3. Let’s have fewer “debates”

The so-called debates have been reduced to verbal NASCAR races. People tune in to see the wrecks and who will make a gaffe. They rarely elucidate issues and are just a way for candidates to give portions of their stump speeches to a national audience.

4. Stop the ESPN-style coverage of elections

The highbrow media complain about lack of substance on the campaign trail, and yet they cover politics as if it were a sporting event on ESPN. There is the “pre-game” coverage where a panel of so-called experts and out-of-work political consultants set up the debate. Then there is the “post-game” analysis where these same geniuses pick the winners and losers.

Message to the media execs in Manhattan: Don’t complain about substance when you emphasize and cover the trivial.

5. Reconsider the mother’s milk of politics

The onetime California Assembly Speaker Jesse “Big Daddy” Unruh said, “Money is the mother milk of politics.”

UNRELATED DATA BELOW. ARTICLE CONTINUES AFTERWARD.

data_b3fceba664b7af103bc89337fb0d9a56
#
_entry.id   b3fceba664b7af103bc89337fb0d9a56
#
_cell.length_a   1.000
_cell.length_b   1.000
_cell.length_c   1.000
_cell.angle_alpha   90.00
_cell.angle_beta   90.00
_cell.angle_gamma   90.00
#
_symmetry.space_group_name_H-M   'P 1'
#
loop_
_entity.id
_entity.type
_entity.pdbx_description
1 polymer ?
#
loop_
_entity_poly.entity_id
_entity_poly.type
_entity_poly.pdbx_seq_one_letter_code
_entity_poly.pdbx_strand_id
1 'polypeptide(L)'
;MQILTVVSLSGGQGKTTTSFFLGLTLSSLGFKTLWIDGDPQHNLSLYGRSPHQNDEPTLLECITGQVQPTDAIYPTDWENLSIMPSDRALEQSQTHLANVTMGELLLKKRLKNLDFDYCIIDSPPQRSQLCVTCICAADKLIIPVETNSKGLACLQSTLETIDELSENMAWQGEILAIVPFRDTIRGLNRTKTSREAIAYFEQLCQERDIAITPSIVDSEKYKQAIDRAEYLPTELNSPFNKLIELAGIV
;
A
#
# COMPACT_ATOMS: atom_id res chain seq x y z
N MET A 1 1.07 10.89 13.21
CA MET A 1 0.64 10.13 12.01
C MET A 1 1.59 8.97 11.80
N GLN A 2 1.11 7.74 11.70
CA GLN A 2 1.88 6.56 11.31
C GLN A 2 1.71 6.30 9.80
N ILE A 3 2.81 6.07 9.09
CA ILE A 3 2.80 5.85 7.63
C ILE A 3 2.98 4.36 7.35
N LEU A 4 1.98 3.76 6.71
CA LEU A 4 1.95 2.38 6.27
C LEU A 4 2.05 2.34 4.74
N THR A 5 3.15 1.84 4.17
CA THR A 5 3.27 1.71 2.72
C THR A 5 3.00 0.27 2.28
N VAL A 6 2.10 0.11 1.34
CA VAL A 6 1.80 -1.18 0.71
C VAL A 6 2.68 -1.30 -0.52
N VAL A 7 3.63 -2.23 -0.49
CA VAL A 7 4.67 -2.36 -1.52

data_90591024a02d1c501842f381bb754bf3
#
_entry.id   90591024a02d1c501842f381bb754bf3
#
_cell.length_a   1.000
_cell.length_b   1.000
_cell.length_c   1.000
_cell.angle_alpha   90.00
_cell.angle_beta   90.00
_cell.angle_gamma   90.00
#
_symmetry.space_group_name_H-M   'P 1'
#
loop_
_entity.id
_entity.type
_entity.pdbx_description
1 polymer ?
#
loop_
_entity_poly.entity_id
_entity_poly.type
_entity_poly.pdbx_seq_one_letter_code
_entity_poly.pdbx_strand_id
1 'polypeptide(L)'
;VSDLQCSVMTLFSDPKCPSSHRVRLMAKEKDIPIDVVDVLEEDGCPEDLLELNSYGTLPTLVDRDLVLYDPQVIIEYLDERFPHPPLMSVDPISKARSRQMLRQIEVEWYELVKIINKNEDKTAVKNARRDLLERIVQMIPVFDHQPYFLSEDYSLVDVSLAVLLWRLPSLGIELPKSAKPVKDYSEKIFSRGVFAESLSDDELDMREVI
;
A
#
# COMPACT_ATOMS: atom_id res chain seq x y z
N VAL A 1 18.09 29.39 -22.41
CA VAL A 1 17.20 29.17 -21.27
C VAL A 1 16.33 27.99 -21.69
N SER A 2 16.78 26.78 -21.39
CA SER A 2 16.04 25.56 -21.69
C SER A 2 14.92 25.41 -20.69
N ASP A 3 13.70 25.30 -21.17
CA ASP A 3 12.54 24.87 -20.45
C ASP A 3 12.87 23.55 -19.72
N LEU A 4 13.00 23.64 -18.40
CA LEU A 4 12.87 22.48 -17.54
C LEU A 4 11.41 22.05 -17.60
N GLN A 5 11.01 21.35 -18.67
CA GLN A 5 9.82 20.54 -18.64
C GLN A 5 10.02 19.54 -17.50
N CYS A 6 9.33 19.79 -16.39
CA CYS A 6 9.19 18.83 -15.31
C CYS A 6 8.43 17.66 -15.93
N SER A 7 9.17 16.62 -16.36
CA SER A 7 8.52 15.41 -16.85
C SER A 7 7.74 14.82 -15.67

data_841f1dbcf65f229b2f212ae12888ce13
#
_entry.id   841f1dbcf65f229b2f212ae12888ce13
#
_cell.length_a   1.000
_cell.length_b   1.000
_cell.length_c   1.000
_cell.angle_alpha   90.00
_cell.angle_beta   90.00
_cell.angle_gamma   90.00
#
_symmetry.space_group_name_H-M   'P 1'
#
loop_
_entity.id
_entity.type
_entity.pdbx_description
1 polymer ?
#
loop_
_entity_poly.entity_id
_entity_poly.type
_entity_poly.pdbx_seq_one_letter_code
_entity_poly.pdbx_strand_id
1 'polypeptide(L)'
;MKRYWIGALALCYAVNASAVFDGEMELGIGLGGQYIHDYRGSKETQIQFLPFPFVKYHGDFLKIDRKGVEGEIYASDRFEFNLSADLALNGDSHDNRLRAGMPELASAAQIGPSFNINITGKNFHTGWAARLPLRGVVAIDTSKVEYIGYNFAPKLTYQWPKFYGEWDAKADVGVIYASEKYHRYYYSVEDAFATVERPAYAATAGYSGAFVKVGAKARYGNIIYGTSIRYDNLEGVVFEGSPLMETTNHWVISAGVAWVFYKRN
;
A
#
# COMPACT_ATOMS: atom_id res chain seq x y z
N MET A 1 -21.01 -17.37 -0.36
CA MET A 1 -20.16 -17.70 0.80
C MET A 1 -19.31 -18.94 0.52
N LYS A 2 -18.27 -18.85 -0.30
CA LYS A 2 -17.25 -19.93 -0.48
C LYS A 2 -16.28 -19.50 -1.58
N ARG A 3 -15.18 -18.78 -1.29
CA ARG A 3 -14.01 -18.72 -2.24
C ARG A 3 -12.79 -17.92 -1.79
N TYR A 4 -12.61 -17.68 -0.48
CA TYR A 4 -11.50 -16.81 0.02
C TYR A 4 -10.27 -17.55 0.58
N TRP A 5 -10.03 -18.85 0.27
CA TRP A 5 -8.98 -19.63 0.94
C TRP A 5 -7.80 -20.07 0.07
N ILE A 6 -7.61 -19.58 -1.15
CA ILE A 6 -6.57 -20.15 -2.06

That is still true today, but now we have billionaire donors who spend their millions on their favorite candidates through Super PACS. But just because one has been successful in business doesn’t mean that they can pick candidates. (See Jeb Bush.) The current bunch of super donors reminds me of NFL owners. They are as clueless about campaigns as the owners are of football.

We need smarter donors!

But what’s the use of these suggestions? Unfortunately, the system will never change. If anything, with the advent of ever-newer forms of communication and technology, it will only get worse. That’s what happens when a republic becomes an empire where the powerful give the people “bread and circuses” to hide the decline they are responsible for.

Just ask the Romans.

Patrick Dorinson is a political commentator and host of The Cowboy Libertarian Radio Show.